Canada's Passport Is Among The Most Powerful In The World — But It Used To Rank Even Higher

A new ranking just laid out which countries have the most valuable passports.

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​A Canadian passport placed beside photos of the Eiffel Tower.

A Canadian passport placed beside photos of the Eiffel Tower.

A new ranking of the most powerful passports in the world has listed Canada's passport among the global top ten — but it's actually slid down the ranking in recent years.

The latest passport index report by immigration consultancy firm Henley & Partners considered 199 different passports and their access to 227 different travel destinations.

Each passport was ranked based on how many countries it enables visa-free travel to, ranging from access to 193 countries at the top of the list to just 27 countries at the bottom.

Per the index, Japan's passport is considered the most valuable in the world, as it enables visa-free travel to 193 different countries globally.

Singapore and South Korea are tied for second place, with passport holders able to access 192 countries without obtaining a visa first.

As many as 21 passports placed before Canada's, with multiple countries ranking in each place between third and seventh.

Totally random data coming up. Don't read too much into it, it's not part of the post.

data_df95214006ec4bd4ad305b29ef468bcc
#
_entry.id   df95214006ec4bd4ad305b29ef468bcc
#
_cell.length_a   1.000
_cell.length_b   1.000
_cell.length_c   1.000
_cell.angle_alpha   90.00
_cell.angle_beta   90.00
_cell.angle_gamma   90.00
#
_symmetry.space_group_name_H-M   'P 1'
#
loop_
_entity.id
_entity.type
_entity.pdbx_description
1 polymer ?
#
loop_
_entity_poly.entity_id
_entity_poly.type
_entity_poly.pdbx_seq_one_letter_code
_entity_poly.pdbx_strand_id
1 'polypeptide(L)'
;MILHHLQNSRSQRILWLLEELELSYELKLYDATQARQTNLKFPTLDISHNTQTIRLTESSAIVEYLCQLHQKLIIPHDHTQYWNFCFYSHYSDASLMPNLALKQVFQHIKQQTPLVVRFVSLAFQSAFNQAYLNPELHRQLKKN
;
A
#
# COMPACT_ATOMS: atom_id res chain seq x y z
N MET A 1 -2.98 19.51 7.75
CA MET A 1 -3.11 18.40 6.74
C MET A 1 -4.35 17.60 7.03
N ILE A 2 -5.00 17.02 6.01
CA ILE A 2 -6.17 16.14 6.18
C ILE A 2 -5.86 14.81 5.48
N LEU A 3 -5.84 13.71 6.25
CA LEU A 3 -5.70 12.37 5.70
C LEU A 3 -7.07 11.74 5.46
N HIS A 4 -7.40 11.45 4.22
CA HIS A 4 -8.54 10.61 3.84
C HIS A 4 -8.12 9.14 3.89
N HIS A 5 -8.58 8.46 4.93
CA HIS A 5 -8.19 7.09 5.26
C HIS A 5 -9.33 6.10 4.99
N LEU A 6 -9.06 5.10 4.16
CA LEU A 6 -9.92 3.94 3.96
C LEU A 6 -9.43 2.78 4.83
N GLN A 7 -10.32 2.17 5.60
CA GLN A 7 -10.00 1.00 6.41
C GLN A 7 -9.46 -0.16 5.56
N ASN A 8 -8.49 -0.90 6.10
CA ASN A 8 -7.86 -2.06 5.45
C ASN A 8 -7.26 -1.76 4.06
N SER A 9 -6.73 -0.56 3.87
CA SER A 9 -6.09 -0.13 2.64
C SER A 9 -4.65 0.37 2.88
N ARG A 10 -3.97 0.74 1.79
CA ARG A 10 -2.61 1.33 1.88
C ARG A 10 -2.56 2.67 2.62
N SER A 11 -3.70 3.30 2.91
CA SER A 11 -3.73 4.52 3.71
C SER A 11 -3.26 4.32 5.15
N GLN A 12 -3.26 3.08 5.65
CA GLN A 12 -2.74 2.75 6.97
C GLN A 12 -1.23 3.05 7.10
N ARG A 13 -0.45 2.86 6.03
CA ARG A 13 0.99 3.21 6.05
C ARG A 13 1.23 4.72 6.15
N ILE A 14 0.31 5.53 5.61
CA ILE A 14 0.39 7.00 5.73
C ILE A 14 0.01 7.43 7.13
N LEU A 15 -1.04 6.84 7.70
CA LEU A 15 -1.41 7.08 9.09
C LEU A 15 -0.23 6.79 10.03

For example, Germany and Spain shared third place, while France, Ireland, Portugal and the U.K. shared sixth.

In seventh, the United States ranked alongside countries like Norway, Switzerland and Belgium.

On the 2022 ranking, Canada's placed eighth, alongside the Czech Republic, Greece, Malta and Australia. Per the report, these passports have visa-free access to 185 destinations.

Although the Canadian passport is up in recent years (it ranked ninth in 2020), it has previously held a much higher spot on the ranking.

Between 2016 and 2019, it ranked sixth, while in 2015, it was listed in fourth place with the likes of New Zealand, Belgium and Spain.

The Canadian passport reached its pinnacle in 2014 when it ranked second highest on the list, alongside Denmark, with visa-free access to 173 countries.

Then, it was only behind the U.S., the U.K., Sweden, Germany and Finland.

While the number of countries Canadians can visit without obtaining a visa has actually increased since 2014, the index suggests other passports are expanding their reach a little quicker than Canada.

Comparatively, on the bottom end of the 2022 index are Syria, Iraq and Afghanistan. Passport holders from these countries can only get visa-free access to 30, 29 and 27 countries, respectively.

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